“As a nation we are rather prone to talking politics; whether it is a bus-stand or in a railway compartment, hobnobbing at an exclusive cocktail party or jogging in a public park.
Of course, what passes for politics in these sessions is really gossip about scandals rooted in some blurred misinterpretation of facts – concocted into a palatable mixture that is masticated between reading newspapers and political magazines and listening to political comments on the radio.”
Normally I have no enthusiasm for politics, but I must say that I found our current Prime Minister I.K.Gujral’s address in the Parliament full of conviction and sincerity. And the man came across as such a suave and polished personality.
We were a group of friends chatting at the college canteen and I remarked that our new PM was so impressive. Obviously he must be a great diplomat considering the situation he finds himself in.
“Oh really?”, asked my friend, who is a student of Political Science. “Do you know that he passionately supported Saddam Hussein during the Gulf War?”
That completely floored me, I am afraid that I had bitten more than I could chew. I must admit that I knew nothing specifically about the man or his work. And my knowledge of political events in India could be summed up on the back of a postage stamp with space still left over.
All the others who were present were now interested. Like myself, most of them knew nothing much about the matter but seeing the way my friend had launched himself, they were interested in the unveiling spectacle. And given that he had made the comment with so much authority, they sided with him by instinct. Now they waited for me to make my next move.
I decided to side-step the issue and said, “Well, he did evolve the now famous Gujral Doctrine…”
I couldn’t get any further as my knowledgeable friend interrupted vehemently, “Do you know what the Gujral Doctrine entails? It means free and across the board concessions to our neighbors without any similar reciprocity. Can we afford to be so large-hearted and benevolent?”
Just my luck, out of the frying pan and directly into the fire. I knew that the points raised by him were debatable but for that one needs to have the armory of facts and figures which I sorely lacked.
I became a bit concerned about my inability to defend my views. I wondered how many fellow ‘literate-nerds’ were around who are out of sync with the current political realities. All of us who were mostly ignorant of the ‘nitty-gritty’ of the key issues confronting the nation and yet, it is we who decide the fate of the nation during the elections.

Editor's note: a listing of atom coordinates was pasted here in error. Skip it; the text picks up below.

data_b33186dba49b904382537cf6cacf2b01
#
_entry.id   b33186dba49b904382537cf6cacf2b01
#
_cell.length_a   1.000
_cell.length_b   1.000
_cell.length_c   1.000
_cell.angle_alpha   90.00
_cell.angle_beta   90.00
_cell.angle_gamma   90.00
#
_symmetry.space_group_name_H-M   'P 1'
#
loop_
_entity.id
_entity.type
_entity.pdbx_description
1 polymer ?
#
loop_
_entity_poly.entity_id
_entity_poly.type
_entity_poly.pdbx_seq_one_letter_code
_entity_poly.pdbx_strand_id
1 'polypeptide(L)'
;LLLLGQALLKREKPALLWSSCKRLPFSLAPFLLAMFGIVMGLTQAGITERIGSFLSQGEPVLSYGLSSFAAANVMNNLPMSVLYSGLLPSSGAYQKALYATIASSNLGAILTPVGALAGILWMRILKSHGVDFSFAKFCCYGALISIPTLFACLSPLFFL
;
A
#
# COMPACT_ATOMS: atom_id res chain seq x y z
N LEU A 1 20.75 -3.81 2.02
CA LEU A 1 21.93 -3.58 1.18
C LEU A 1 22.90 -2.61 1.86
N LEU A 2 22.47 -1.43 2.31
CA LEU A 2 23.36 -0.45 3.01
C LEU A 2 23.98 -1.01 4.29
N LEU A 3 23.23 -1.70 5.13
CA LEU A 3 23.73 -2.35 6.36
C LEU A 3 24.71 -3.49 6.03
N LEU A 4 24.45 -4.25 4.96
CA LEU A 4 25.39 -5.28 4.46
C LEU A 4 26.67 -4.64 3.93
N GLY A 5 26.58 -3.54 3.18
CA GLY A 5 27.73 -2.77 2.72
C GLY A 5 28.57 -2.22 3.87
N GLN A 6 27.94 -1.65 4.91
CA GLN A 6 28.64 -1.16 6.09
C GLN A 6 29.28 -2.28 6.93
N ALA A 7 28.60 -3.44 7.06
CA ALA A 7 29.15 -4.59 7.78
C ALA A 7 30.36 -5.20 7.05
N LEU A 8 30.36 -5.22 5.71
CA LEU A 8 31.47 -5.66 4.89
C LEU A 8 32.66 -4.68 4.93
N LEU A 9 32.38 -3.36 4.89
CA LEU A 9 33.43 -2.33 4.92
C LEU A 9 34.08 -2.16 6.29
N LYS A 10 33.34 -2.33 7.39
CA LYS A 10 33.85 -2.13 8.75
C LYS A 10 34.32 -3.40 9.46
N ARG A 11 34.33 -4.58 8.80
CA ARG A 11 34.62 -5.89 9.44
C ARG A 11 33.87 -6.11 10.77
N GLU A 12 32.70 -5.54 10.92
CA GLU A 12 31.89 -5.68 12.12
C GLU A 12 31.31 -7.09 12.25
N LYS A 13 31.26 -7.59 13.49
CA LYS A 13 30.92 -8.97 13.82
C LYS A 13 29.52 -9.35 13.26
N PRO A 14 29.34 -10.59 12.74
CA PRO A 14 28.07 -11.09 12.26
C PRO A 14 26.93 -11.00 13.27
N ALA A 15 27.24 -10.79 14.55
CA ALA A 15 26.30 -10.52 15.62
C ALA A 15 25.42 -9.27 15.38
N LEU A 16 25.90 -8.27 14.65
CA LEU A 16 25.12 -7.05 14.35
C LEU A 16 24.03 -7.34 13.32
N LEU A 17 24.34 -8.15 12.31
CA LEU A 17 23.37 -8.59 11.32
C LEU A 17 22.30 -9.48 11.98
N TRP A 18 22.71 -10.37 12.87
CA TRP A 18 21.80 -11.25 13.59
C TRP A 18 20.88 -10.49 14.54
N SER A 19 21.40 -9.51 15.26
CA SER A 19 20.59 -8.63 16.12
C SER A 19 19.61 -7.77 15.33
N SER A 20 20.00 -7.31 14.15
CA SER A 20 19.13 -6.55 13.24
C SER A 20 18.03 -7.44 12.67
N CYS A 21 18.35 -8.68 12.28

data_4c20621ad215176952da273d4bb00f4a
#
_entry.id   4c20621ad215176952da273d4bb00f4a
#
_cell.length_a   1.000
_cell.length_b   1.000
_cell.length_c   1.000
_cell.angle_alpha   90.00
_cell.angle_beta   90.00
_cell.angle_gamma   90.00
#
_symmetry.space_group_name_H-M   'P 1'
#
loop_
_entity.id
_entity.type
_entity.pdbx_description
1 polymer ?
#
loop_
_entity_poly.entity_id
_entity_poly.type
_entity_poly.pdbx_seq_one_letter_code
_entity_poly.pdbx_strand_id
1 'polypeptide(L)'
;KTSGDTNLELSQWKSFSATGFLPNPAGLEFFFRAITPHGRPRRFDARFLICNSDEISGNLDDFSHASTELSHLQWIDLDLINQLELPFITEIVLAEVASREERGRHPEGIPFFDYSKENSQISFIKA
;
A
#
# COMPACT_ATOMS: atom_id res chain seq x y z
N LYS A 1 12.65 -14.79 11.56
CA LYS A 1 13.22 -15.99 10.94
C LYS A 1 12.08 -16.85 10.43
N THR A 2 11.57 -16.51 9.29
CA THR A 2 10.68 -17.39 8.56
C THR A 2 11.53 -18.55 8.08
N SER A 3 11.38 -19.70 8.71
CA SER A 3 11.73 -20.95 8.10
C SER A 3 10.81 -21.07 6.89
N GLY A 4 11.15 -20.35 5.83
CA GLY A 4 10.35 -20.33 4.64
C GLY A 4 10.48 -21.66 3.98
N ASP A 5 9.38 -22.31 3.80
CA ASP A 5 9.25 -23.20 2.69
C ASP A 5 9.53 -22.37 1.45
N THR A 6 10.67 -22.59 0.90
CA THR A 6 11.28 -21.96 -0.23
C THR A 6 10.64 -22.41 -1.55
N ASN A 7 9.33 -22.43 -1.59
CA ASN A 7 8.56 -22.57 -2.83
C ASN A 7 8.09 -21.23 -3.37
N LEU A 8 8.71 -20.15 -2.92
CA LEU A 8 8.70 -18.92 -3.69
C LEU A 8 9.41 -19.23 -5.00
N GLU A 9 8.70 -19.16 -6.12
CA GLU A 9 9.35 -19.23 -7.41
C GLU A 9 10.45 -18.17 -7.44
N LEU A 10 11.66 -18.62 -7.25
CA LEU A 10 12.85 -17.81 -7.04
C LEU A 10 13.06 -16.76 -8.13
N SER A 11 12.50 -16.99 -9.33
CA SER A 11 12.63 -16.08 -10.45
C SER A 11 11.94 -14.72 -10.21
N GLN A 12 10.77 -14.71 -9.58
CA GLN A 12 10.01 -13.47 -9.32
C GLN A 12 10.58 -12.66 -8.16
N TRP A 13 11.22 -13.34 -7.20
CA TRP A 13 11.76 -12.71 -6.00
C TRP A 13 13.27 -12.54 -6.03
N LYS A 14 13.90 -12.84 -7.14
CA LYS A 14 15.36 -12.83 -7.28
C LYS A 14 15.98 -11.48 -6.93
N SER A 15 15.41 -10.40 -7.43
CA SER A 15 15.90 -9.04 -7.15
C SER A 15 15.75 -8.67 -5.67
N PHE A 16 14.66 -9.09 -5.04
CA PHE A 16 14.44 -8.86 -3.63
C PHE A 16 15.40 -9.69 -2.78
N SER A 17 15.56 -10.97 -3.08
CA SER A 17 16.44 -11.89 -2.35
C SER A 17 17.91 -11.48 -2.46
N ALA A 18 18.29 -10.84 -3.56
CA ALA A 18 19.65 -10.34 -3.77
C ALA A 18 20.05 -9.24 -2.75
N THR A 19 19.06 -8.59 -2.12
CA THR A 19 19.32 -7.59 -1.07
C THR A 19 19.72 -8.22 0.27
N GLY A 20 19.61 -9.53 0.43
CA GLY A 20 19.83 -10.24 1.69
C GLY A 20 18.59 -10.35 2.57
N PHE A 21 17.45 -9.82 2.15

It was then that I realized that the common man’s instinct saved us. Didn’t Lincoln say, “Public opinion although often formed upon a wrong basis, yet generally has a strong and underlying sense of justice.”
So I played my final trump card, “But you agree that he is every inch of a Gentleman?”
My cynical friend would just not give up, “Yes, but is that an asset to him?”
Luckily I had the conviction now to reply fittingly for I again remembered Lincoln who said, “Scoff at the cynics and though all men are not true, still for every scoundrel there is a hero and for every selfish politician there is a dedicated leader.”
So I said, “Yes, it had better be so for millions of his fellow countrymen have set their hopes on him.”
The article appeared in ‘The Middle’ column on May 13, 1997 in Maharashtra Herald in Pune, India.
Am sure you have had fun watching two people argue with a genuine passion on an issue. Even if you happen to be an expert who knows that the issue is complex and with lots of shades of grey – you can see that the conviction and articulation often carries the day and wins the support. The facts may not be in favor of the winning position. And yet we carry on somehow without causing much damage … I wonder what all gets said in the GDs and how many people ‘buy’ the logic of it.
Over the years my interest and understanding of Indian politics has deepened and so I am bit surprised to note the above exchange reflects rather well the debate of the prevalent politics at that point of time.